Dissolving Quantum Paradoxes
The impossibility of building a perfect clock could help explain away microscale weirdness.

Constructing a Theory of Life
An all-encompassing framework of physics could help to explain the evolution of consciousness, intelligence, and free will.

Usurping Quantum Theory
The search is on for a fundamental framework that allows for even stranger links between particles than quantum theory—which could lead us to a theory of everything.

Fuzzballs v Black Holes
A radical theory replaces the cosmic crunchers with fuzzy quantum spheres, potentially solving the black-hole information paradox and explaining away the Big Bang and the origin of time.

Whose Physics Is It Anyway? Q&A with Chanda Prescod-Weinstein
Why physics and astronomy communities must take diversity issues seriously in order to do good science.


FQXi FORUM
October 21, 2018

CATEGORY: FQXi Essay Contest - Spring, 2017 [back]
TOPIC: When do we stop digging? Conditions on a fundamental theory of physics by Karen Crowther [refresh]
Bookmark and Share
Login or create account to post reply or comment.

Author Karen Crowther wrote on Jan. 18, 2018 @ 19:08 GMT
Essay Abstract

In seeking an answer to the question of what it means for a theory to be fundamental, it is enlightening to ask why the current best theories of physics are not generally believed to be fundamental. This reveals a set of conditions that a theory of physics must satisfy in order to be considered fundamental. Physics aspires to describe ever deeper levels of reality, which may be without end. Ultimately, at any stage we may not be able to tell whether we've reached rock bottom, or even if there is a base level – nevertheless, I draft a checklist to help us identify when to stop digging, in the case where we may have reached a candidate for a final theory. Given that the list is – according to (current) mainstream belief in high-energy physics – complete, and each criterion well-motivated, I argue that a physical theory that satisfies all the criteria can be assumed to be fundamental in the absence of evidence to the contrary (i.e., I argue that the necessary conditions are jointly sufficient for a claim of fundamentality in physics).

Author Bio

Karen Crowther is a postdoc at the University of Geneva, where she is investigating questions related to scientific theory-change. Before this, she was a postdoc at the University of Pittsburgh, and before that, she obtained her PhD in philosophy from the University of Sydney. Karen is the author of “Effective Spacetime: Understanding Emergence in Effective Field Theory and Quantum Gravity” (Springer, 2016), as well as a number of peer-reviewed journal articles. She also holds a BA (Hons.) in philosophy, and a BSc (Hons.) in physics, from Monash University, Clayton.

Download Essay PDF File

Bookmark and Share



Marcel-Marie LeBel wrote on Jan. 19, 2018 @ 01:43 GMT
Karen,

The background independence is somehow nonsensical. How can we require this of a number of events at different scales but essentially happening in the same arena?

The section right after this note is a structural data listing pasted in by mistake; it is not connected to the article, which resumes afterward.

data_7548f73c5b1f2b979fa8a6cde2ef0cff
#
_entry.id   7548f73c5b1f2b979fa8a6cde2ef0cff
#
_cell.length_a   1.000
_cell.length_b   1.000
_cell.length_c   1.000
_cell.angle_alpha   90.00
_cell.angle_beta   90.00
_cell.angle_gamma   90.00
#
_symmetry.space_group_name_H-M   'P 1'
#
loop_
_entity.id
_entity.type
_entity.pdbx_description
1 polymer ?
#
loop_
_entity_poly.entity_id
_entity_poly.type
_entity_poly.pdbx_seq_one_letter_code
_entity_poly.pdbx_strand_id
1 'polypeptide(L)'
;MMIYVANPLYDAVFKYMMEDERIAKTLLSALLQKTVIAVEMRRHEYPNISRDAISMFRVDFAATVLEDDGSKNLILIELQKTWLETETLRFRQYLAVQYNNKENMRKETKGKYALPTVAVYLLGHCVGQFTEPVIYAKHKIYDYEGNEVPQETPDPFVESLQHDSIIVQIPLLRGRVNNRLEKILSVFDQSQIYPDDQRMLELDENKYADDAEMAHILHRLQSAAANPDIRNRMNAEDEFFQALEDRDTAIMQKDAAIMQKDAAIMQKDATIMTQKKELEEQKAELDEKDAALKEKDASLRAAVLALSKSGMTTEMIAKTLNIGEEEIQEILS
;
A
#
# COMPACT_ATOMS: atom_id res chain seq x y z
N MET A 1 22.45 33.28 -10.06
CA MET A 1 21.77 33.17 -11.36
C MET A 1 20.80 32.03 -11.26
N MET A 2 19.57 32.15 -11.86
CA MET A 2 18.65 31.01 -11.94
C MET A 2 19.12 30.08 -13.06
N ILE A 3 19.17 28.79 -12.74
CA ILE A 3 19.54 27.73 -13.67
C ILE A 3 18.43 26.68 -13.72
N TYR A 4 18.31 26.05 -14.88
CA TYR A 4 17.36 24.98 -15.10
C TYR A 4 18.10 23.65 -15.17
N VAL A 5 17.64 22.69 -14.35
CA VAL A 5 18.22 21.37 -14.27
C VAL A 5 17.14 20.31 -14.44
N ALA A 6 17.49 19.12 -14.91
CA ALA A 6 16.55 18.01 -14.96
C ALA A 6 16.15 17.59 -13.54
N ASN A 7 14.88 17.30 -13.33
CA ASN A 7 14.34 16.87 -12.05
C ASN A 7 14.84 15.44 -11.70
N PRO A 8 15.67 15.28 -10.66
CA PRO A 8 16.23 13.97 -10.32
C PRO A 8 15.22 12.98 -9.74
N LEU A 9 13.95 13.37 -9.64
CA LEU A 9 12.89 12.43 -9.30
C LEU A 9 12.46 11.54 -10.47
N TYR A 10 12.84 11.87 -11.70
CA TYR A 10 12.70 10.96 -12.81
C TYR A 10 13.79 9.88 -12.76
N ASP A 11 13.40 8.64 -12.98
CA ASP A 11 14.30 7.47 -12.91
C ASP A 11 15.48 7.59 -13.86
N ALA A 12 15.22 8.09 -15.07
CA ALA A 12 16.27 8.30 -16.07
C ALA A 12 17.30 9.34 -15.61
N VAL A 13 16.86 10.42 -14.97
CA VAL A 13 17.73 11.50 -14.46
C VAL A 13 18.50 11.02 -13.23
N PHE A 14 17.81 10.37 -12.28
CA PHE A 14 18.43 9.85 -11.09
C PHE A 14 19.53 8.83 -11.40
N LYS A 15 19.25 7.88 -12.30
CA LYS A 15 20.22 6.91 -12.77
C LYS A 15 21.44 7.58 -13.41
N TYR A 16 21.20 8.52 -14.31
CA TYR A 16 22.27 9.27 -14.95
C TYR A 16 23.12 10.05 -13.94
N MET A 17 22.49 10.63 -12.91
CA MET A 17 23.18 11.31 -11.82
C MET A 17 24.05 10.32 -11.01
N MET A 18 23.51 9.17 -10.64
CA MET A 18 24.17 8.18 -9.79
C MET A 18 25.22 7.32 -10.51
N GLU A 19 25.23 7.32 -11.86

“The idea of unification is not just that there be a single theory describing all phenomena, but that it describe all phenomena as the same—as fundamentally stemming from a single origin, e.g., as manifestations of a single entity or interaction.”

In my essay I construct this background arena from a bottom-up logical approach. Logic is scale invariant! A lucid but not weird vision.

Your essay is Well written, informative, a keeper,

Thanks,

Marcel,

Bookmark and Share
report post as inappropriate

Author Karen Crowther replied on Jan. 20, 2018 @ 05:59 GMT
Dear Marcel,

Thanks very much for your comments.

Less-fundamental theories may have their arena provided by more-fundamental ones, but this cannot be the case for an absolutely fundamental theory – there is no further “background”, and the theory should be self-contained. As an example, Carlo Rovelli views more-fundamental theories as tending to further relationalism: all structures within a fundamental theory are defined by reference to one another, rather than to a background arena that needs to be specified for the theory.

You view the background arena as fundamental, instead? Or is it constructed from something more fundamental?

Best regards,

Karen

Bookmark and Share


Marcel-Marie LeBel replied on Jan. 21, 2018 @ 02:25 GMT
Karen,

The background is the fundamental arena for things to exist and happen. In my essay, I create such background from nothingness from the rule of non-contradiction. It is more like a form of fundamental ontology in a bottom-up mode. Please read my essay in full and tell me if asking “why” in this case is the proper question.

Thanks,

Marcel,

Bookmark and Share
report post as inappropriate


Edwin Eugene Klingman wrote on Jan. 19, 2018 @ 05:18 GMT
Dear Karen Crowther,

It is interesting that you investigate questions related to scientific theory-change. Are you focused primarily on historical instances of such, or on practical obstacles to affecting such today?